Although queso is generally associated with Mexican and Tex-Mex restaurants, our local pizza restaurants were well represented at the Championship.  Entries from U.S. Pizza, American Pie Pizza, and Pizza D’Action were all very tasty, and the buttery, smooth dip from American Pie was one of the best dips I tried all day – even though by that time we were about ready to hit the cheese dip wall.  I don’t ever really think about ordering chips and cheese dip at a pizza place, but it’s something that I’ll definitely consider in the future at any of those three places, especially with one of U.S. Pizza’s tasty sandwiches.  I think this year’s festival had better white cheese dips than yellow this year – with Bar Louie serving up an oddly pink-colored dip that tasted a lot like pimento-cheese to me (which was a good thing).  There were several attempts to mimic the cumin-inflected yellow cheese dip that Mexico Chiquito (who sat out this year) made famous, with varying degrees of success.  I hope that the event keeps growing – I’d like to see dip booths on all sides of the field next year!  And since everybody loves seeing pictures, we’ll post a few more of our favorites below.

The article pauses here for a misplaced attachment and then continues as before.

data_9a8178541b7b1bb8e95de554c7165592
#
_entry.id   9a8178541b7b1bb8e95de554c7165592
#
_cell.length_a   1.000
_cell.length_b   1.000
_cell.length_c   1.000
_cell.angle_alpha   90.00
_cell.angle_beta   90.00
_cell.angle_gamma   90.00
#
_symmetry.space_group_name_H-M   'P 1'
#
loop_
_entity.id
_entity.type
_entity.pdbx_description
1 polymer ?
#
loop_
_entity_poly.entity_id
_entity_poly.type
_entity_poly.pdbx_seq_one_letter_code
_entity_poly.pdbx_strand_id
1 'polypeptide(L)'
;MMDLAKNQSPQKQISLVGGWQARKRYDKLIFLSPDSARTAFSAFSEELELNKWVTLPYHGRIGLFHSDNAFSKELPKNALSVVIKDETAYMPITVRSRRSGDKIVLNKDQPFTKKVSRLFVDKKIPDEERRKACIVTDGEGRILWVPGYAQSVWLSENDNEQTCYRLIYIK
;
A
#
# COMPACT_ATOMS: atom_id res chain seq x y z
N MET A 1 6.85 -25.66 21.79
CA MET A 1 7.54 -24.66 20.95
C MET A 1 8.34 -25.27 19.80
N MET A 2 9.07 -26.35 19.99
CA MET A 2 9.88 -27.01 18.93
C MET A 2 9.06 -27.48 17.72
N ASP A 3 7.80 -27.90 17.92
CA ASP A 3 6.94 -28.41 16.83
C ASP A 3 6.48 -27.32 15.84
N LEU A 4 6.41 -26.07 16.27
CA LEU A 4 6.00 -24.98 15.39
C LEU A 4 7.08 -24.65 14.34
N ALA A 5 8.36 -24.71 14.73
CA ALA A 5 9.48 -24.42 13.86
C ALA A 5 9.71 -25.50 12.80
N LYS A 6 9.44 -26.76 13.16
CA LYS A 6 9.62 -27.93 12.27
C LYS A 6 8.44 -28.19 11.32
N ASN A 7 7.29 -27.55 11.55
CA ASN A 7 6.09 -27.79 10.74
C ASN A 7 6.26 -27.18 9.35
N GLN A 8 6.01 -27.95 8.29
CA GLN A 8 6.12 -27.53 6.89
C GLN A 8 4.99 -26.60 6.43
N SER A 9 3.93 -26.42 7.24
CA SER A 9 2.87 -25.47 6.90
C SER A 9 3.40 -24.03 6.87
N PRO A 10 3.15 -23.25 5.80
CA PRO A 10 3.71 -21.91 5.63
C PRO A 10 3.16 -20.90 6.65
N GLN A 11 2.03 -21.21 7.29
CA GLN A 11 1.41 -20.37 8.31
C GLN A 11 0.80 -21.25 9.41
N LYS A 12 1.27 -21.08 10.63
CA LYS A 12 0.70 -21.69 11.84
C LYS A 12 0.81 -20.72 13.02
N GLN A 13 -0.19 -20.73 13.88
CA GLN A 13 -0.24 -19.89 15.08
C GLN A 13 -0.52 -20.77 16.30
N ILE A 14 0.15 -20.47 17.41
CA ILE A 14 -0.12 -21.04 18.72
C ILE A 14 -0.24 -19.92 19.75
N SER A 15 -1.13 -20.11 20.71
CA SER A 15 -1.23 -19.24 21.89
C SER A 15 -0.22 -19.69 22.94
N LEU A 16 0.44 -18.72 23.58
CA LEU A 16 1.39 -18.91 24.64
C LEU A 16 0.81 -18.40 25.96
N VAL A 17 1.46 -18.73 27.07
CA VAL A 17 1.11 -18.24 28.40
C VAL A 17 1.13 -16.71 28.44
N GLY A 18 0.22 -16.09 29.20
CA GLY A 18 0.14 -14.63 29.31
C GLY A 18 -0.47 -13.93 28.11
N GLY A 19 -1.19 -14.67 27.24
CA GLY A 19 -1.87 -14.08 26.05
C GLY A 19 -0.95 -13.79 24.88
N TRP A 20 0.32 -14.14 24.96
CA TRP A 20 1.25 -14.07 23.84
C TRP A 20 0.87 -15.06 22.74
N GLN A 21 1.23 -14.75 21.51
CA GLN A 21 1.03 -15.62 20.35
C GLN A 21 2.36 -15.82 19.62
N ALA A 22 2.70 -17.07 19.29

Here’s everyone lined up waiting to get in.

JR’s Game Time Dip from Yell County.  Very good, creamy dip with a lot of spice.

My favorite dip, from Dizzy’s Gypsy Bistro.

Obligatory crock pot shot.

The stadium, all ready to go!

Chocolate Oatmeal No-Bake Cookies